Background Many developed countries have high mortality rates for fire-related deaths in children aged 0–14 years with steep social gradients. Evidence-based interventions to promote fire safety practices exist, but the impact of implementing a range of these interventions in children’s services has not been assessed. We developed an Injury Prevention Briefing (IPB), which brought together evidence about effective fire safety interventions and good practice in delivering interventions; plus training and facilitation to support its use and evaluated its implementation. Methods We conducted a cluster randomised controlled trial, with integrated qualitative and cost-effectiveness nested studies, across four study sites in England involving children’s centres in disadvantaged areas; participants were staff and families attending those centres. Centres were stratified by study site and randomised within strata to one of three arms: IPB plus facilitation (IPB+), IPB only, usual care. IPB+ centres received initial training and facilitation at months 1, 3, and 8. Baseline data from children’s centres were collected between August 2011 and January 2012 and follow-up data were collected between June 2012 and June 2013. Parent baseline data were collected between January 2012 and May 2012 and follow-up data between May 2013 and September 2013. Data comprised baseline and 12 month parent- and staff-completed questionnaires, facilitation contact data, activity logs and staff interviews. The primary outcome was whether families had a plan for escaping from a house fire. Treatment arms were compared using multilevel models to account for clustering by children’s centre. Results 1112 parents at 36 children’s centres participated. There was no significant effect of the intervention on families’ possession of plans for escaping from a house fire (adjusted odds ratio (AOR) IPB only vs. usual care: 0.93, 95%CI 0.58, 1.49; AOR IPB+ vs. usual care 1.41, 95%CI 0.91, 2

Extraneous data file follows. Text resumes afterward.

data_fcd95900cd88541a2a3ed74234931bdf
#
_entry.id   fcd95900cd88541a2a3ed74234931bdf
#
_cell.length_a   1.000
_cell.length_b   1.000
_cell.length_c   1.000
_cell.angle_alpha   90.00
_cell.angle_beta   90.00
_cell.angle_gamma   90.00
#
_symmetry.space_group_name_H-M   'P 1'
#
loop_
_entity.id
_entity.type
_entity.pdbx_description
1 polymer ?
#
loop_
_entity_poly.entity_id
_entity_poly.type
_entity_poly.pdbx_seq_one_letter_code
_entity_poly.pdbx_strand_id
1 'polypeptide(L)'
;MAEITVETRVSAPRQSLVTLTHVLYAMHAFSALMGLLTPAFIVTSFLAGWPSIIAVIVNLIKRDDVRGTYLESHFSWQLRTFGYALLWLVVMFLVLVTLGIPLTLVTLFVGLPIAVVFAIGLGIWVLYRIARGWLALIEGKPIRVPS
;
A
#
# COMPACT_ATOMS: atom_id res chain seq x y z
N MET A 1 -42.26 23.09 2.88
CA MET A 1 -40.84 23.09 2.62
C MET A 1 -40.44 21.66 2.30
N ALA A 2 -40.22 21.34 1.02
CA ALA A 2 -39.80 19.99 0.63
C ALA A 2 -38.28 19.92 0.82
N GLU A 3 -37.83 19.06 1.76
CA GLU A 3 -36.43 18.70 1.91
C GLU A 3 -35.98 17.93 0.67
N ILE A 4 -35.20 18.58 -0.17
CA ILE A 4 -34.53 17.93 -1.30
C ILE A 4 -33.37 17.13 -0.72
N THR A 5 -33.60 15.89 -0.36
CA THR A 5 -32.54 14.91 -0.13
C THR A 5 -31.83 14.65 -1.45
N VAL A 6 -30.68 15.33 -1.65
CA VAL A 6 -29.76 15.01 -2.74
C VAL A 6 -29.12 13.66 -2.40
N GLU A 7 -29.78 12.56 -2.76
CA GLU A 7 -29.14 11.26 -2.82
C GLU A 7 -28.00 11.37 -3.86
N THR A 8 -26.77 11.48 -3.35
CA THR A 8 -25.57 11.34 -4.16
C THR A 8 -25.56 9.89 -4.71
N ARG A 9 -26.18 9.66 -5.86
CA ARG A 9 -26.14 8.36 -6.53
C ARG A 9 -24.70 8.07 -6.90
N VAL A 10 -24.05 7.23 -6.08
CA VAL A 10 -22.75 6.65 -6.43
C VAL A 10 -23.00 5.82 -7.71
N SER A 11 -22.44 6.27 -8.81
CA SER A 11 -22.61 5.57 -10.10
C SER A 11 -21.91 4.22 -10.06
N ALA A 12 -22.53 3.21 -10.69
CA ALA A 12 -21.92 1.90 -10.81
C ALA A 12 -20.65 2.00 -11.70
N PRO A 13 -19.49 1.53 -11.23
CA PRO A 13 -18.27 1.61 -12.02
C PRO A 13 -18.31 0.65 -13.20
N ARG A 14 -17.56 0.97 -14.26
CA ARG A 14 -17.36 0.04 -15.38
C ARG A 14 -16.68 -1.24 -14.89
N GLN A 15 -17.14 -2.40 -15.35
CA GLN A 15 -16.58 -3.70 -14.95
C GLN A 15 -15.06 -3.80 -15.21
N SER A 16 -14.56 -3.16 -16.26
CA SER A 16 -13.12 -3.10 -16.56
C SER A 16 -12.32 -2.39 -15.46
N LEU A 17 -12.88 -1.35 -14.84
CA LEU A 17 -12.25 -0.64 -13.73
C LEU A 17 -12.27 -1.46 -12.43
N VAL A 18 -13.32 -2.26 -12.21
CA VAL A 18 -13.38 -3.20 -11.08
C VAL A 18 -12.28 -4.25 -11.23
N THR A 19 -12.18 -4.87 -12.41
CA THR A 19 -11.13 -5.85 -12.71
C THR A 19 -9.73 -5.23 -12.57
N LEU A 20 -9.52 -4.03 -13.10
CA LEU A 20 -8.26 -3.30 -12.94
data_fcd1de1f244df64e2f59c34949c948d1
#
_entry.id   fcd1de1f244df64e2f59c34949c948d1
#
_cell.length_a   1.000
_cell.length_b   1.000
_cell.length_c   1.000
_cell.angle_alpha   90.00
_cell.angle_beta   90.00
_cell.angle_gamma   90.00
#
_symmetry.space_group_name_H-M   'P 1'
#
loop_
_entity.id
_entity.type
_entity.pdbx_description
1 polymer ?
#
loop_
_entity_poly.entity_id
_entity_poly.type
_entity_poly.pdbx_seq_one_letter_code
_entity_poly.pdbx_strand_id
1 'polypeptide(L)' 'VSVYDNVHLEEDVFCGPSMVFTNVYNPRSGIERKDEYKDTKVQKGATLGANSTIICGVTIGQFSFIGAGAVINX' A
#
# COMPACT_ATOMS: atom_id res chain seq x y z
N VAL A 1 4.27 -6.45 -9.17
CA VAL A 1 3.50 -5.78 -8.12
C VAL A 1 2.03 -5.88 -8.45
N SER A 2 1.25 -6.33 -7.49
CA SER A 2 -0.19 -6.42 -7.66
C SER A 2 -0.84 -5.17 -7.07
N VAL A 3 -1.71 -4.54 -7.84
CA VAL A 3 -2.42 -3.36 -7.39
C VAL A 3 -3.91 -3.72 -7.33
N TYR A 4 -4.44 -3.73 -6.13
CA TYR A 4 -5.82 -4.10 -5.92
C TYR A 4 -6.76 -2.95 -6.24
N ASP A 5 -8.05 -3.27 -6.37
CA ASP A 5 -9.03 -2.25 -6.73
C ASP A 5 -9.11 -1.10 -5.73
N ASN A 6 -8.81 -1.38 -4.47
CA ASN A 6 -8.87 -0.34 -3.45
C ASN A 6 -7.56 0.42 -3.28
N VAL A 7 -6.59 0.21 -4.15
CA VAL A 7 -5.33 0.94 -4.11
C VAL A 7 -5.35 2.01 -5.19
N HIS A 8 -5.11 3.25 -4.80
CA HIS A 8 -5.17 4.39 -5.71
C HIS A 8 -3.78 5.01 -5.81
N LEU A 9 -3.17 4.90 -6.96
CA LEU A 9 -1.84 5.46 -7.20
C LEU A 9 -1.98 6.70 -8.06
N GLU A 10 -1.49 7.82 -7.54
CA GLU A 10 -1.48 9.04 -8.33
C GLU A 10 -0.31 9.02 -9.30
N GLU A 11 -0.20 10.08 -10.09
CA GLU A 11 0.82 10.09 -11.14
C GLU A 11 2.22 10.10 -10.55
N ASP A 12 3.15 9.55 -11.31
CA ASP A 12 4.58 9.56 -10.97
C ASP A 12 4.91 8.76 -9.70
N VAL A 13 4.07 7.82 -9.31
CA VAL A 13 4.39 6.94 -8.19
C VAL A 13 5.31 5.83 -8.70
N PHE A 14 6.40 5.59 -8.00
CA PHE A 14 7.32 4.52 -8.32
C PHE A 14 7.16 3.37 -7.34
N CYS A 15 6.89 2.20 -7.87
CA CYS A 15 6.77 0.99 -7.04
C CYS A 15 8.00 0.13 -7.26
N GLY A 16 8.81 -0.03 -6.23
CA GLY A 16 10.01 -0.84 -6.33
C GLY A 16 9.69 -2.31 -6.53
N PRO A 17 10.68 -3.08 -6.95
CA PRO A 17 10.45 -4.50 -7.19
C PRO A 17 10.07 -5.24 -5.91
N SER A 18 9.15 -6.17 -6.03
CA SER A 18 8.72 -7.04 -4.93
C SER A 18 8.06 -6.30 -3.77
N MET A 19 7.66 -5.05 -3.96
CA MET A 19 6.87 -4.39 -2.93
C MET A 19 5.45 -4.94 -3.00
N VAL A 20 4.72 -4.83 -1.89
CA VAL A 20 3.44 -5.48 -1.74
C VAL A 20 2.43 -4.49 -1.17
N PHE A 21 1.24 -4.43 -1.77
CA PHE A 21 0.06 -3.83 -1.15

11. "Extreme" or tariff sports: their injuries and their prevention (with particular reference to diving, cheerleading, gymnastics, and figure skating).

    Science.gov (United States)

    Foley, E C; Bird, H A

    2013-04-01